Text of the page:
Reform Rabbis and Pay Equity
The Central Conference of American Rabbis (CCAR) today released a study on Rabbinic Compensation by Gender. The executive summary provided by the CCAR in many ways states the obvious: there is a salary discrepancy between men and women, and that discrepancy increases as congregational size increases. No great surprise there. What is exceptional about this study is the raw data that it provides to document that disparity and to highlight exactly where that disparity is most noticeable:
“Differences in senior/solo base compensation by gender are markedly less among “A” category congregations, which can be served by newly ordained rabbis (female is equal to 93% of male), than among “B” congregations where rabbis must be ordained at least three years (90%) or “C” congregations, minimum ordained five or more years (80%), or even “D” congregations, minimum eight years since ordination (89%).”
In a conference call today with members of the CCAR, it was noted that this data does not consider geographic location, benefits beyond salary and parsonage, length of service in the congregation, or years of experience in the rabbinate. These factors may be significant in really getting our hands around the data, and some of that analysis will become available in future years. Nonetheless, there is enough data for us to know, with certitude, that we have a problem.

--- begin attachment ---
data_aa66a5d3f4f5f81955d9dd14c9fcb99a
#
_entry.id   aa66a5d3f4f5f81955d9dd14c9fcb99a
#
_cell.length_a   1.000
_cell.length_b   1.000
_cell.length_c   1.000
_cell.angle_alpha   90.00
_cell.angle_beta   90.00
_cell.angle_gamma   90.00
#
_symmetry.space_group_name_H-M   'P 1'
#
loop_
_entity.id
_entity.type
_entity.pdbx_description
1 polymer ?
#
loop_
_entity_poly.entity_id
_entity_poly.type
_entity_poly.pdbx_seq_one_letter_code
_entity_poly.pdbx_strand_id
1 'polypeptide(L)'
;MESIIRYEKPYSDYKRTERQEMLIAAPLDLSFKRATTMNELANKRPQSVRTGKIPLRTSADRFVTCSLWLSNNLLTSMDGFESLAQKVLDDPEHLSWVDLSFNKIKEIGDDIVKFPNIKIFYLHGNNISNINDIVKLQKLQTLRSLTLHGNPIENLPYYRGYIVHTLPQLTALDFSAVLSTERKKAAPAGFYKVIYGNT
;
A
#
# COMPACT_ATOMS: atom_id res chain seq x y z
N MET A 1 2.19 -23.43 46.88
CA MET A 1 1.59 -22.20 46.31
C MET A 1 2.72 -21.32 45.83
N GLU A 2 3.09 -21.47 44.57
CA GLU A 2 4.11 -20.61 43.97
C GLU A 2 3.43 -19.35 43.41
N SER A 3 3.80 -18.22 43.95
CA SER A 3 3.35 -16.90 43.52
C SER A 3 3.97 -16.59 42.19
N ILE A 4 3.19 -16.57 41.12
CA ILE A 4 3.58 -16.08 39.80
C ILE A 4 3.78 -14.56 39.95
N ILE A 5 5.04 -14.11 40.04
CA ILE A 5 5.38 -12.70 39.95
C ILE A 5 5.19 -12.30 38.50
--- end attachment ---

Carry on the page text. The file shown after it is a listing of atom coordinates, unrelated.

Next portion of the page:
Interestingly, the focus of the CCAR response to this issue is on training for women rabbis to help them become more effective negotiators. That may be a very practical and helpful approach. However, it makes me a little uncomfortable to presume that the ‘problem’ is women’s skills in this arena, rather than something endemic to our system. Clearly, further study will be needed going further and we need to continue to drill down into the data to get a handle on what is really going on.
The information about the CCAR salary survey is a reminder to all of us that, despite all the gains of women in Jewish professional life, there is still much to be done to achieve full equality and pay equity within our community. I am grateful to those who brought this information to light and, speaking for WRJ, we will work together with other leaders of the Reform Movement to address the challenges raised by the survey. Even as we continue to advocate for full rights for women in the public arena, we need to prioritize efforts to get our own house in order.
Rabbi Marla J. Feldman is the Executive Director of Women of Reform Judaism. This post originally appeared on WRJblog.